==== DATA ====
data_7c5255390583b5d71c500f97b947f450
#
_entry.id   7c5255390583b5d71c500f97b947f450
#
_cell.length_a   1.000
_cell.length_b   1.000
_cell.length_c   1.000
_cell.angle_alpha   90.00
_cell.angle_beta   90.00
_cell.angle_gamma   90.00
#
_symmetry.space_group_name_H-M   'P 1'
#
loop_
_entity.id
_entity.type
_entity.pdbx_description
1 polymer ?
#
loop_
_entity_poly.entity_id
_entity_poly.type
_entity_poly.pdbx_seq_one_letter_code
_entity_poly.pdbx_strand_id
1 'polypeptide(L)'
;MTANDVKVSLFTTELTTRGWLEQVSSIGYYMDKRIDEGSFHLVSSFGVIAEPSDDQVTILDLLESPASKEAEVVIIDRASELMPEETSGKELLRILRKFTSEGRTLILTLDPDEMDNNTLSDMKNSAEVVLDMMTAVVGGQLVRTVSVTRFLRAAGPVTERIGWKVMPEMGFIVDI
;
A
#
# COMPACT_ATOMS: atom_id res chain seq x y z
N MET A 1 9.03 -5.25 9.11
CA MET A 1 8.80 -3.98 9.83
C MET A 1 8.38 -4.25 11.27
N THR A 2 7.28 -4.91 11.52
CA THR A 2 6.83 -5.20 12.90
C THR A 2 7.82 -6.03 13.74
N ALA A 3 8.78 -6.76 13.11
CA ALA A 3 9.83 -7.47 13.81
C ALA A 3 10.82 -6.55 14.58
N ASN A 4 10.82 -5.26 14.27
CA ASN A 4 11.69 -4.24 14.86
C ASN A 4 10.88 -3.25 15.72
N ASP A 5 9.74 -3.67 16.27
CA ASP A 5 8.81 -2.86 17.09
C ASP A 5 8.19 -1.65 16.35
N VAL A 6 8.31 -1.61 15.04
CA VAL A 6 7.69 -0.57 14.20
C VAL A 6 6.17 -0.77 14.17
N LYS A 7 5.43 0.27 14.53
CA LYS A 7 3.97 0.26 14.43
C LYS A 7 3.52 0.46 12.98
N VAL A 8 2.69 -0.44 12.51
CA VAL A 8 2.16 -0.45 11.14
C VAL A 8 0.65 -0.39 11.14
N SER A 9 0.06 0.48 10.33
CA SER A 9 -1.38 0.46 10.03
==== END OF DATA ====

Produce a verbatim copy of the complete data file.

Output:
data_7c5255390583b5d71c500f97b947f450
#
_entry.id   7c5255390583b5d71c500f97b947f450
#
_cell.length_a   1.000
_cell.length_b   1.000
_cell.length_c   1.000
_cell.angle_alpha   90.00
_cell.angle_beta   90.00
_cell.angle_gamma   90.00
#
_symmetry.space_group_name_H-M   'P 1'
#
loop_
_entity.id
_entity.type
_entity.pdbx_description
1 polymer ?
#
loop_
_entity_poly.entity_id
_entity_poly.type
_entity_poly.pdbx_seq_one_letter_code
_entity_poly.pdbx_strand_id
1 'polypeptide(L)'
;MTANDVKVSLFTTELTTRGWLEQVSSIGYYMDKRIDEGSFHLVSSFGVIAEPSDDQVTILDLLESPASKEAEVVIIDRASELMPEETSGKELLRILRKFTSEGRTLILTLDPDEMDNNTLSDMKNSAEVVLDMMTAVVGGQLVRTVSVTRFLRAAGPVTERIGWKVMPEMGFIVDI
;
A
#
# COMPACT_ATOMS: atom_id res chain seq x y z
N MET A 1 9.03 -5.25 9.11
CA MET A 1 8.80 -3.98 9.83
C MET A 1 8.38 -4.25 11.27
N THR A 2 7.28 -4.91 11.52
CA THR A 2 6.83 -5.20 12.90
C THR A 2 7.82 -6.03 13.74
N ALA A 3 8.78 -6.76 13.11
CA ALA A 3 9.83 -7.47 13.81
C ALA A 3 10.82 -6.55 14.58
N ASN A 4 10.82 -5.26 14.27
CA ASN A 4 11.69 -4.24 14.86
C ASN A 4 10.88 -3.25 15.72
N ASP A 5 9.74 -3.67 16.27
CA ASP A 5 8.81 -2.86 17.09
C ASP A 5 8.19 -1.65 16.35
N VAL A 6 8.31 -1.61 15.04
CA VAL A 6 7.69 -0.57 14.20
C VAL A 6 6.17 -0.77 14.17
N LYS A 7 5.43 0.27 14.53
CA LYS A 7 3.97 0.26 14.43
C LYS A 7 3.52 0.46 12.98
N VAL A 8 2.69 -0.44 12.51
CA VAL A 8 2.16 -0.45 11.14
C VAL A 8 0.65 -0.39 11.14
N SER A 9 0.06 0.48 10.33
CA SER A 9 -1.38 0.46 10.03